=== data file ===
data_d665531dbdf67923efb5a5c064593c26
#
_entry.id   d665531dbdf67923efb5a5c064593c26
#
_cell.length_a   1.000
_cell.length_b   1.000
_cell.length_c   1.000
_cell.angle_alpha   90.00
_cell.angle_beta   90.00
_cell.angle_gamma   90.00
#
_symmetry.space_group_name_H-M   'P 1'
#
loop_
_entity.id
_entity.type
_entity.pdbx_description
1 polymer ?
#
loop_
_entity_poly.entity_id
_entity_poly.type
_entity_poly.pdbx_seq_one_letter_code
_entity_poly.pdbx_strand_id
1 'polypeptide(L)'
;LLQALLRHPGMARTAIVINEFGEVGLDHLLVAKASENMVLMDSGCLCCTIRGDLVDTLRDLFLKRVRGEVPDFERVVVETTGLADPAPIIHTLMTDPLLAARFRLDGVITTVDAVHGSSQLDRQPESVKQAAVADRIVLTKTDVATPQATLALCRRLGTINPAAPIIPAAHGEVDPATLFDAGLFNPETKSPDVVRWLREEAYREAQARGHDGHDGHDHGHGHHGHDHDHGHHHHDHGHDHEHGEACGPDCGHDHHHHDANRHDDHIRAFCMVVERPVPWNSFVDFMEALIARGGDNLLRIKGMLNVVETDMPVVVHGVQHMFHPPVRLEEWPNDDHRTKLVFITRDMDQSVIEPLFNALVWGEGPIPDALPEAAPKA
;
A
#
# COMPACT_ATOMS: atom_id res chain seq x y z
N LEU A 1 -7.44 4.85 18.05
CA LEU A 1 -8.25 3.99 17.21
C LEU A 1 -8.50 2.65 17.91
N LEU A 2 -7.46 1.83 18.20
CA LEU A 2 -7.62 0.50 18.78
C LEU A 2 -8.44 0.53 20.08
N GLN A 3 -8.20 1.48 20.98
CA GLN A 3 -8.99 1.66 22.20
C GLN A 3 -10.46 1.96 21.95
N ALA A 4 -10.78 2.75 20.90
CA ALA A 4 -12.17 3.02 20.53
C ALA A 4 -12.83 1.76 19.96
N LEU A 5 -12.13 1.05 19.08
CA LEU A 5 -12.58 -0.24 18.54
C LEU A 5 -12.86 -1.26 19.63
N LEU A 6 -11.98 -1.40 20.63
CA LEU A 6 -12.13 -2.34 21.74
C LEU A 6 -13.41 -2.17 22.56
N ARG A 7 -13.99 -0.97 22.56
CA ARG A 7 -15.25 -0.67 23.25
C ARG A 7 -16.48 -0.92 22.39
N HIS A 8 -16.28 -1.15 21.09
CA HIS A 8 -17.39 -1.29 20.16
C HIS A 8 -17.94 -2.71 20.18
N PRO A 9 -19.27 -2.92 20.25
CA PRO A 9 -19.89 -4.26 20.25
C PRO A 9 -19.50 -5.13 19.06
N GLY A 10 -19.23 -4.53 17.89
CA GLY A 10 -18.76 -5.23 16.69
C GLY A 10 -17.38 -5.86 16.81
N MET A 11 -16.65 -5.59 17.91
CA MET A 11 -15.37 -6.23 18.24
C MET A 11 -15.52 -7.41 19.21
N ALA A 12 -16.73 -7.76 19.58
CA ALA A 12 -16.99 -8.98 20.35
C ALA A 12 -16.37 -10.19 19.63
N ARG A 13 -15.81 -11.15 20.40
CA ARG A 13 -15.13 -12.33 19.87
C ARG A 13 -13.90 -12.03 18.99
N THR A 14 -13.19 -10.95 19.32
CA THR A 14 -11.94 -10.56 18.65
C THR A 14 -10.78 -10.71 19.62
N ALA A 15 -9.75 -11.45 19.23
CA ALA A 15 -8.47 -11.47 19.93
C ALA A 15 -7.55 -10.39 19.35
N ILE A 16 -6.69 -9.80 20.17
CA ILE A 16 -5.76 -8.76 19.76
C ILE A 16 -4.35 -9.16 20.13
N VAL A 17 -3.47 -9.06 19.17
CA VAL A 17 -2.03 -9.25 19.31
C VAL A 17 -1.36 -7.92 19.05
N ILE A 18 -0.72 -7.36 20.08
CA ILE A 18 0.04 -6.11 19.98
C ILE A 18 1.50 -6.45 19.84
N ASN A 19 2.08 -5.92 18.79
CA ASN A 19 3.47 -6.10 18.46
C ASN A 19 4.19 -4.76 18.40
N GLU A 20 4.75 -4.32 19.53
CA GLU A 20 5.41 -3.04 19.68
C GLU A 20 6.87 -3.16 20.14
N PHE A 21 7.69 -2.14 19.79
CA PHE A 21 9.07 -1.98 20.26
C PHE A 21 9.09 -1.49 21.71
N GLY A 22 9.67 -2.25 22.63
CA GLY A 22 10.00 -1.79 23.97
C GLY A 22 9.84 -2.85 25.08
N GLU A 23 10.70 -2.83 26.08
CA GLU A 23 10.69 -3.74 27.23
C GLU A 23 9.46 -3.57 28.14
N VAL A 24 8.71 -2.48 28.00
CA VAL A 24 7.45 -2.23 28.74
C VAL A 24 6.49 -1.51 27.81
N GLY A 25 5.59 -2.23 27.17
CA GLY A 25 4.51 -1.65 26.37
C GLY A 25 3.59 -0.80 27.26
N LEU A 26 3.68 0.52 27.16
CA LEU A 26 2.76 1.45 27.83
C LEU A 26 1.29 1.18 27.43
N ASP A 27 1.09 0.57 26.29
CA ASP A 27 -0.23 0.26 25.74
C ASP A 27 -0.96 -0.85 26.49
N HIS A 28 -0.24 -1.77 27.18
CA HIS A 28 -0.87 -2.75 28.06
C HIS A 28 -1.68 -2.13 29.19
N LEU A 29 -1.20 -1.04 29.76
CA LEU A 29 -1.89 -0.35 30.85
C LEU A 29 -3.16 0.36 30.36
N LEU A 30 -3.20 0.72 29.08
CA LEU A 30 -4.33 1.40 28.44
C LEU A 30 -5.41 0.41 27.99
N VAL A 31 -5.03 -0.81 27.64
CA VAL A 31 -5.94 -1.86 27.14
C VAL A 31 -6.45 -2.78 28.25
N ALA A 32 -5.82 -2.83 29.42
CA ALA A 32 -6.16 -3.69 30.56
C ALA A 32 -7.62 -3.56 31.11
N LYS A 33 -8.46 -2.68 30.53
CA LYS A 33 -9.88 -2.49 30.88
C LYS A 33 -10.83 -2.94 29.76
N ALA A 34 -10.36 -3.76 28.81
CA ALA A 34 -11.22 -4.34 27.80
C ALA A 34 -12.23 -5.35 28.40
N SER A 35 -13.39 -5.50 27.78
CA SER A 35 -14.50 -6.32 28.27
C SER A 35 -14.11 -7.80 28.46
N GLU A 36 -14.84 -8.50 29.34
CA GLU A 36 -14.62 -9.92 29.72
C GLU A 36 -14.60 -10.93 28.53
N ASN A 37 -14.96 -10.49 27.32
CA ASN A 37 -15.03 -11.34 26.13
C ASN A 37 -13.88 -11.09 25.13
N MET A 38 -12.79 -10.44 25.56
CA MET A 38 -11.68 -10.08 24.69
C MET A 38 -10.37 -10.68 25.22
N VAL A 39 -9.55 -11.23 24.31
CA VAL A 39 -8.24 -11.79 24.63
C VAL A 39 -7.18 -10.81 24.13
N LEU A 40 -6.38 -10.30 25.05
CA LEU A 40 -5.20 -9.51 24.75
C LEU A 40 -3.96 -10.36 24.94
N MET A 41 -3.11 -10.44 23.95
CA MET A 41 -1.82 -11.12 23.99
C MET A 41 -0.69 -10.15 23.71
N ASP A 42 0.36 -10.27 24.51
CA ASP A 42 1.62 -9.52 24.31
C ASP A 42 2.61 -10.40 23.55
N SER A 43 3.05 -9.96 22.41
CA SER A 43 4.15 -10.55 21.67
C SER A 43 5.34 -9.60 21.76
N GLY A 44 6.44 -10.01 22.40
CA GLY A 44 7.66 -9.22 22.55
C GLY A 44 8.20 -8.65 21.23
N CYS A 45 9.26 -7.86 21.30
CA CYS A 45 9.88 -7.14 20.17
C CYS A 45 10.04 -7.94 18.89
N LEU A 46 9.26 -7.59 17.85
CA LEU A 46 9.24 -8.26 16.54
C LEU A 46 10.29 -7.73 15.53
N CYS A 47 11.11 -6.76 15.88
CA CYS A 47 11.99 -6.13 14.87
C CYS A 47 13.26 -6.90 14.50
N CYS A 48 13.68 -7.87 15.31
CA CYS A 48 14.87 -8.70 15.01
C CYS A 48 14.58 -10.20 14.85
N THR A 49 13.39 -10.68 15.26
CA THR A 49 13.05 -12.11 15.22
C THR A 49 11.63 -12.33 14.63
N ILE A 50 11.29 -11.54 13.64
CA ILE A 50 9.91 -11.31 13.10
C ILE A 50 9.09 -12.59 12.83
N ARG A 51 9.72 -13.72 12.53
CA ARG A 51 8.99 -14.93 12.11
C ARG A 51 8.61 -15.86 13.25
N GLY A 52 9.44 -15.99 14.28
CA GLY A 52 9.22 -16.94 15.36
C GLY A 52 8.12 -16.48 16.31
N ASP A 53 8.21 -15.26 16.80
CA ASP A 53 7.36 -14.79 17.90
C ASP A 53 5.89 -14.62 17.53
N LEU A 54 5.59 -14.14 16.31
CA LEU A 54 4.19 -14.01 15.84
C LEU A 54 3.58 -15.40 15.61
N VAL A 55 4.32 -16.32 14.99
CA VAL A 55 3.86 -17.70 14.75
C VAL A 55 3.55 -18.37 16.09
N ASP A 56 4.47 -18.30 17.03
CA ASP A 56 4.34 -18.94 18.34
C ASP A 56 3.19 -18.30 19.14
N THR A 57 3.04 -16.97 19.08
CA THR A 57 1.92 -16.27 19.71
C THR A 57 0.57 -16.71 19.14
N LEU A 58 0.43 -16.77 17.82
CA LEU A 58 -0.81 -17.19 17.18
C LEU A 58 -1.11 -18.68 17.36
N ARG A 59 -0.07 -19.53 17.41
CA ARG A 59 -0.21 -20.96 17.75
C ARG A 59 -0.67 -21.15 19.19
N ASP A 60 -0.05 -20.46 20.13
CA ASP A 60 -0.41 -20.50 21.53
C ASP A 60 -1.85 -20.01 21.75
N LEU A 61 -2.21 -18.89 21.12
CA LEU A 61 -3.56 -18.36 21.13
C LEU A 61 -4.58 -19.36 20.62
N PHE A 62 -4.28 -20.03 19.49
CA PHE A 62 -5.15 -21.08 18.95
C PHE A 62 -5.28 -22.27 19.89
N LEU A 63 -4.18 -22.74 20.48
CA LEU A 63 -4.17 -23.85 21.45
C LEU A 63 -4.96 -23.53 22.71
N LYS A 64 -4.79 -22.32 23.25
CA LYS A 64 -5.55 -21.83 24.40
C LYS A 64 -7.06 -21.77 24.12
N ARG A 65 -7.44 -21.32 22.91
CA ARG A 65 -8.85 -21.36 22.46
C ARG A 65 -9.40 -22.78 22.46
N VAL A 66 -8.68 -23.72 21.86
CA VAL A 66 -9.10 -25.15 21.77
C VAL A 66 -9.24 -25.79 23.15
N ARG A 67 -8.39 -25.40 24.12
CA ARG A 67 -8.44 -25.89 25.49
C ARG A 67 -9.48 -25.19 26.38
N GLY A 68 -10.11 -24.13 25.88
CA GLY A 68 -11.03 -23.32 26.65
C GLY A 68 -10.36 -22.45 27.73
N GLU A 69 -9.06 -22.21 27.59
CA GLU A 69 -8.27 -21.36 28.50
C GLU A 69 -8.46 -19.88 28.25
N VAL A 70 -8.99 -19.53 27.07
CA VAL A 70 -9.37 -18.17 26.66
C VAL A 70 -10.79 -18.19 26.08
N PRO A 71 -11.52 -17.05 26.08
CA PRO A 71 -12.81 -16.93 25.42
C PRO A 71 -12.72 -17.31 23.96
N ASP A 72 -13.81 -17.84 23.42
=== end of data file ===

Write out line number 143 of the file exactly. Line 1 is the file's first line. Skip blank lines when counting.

CA MET A 38 -11.68 -10.08 24.69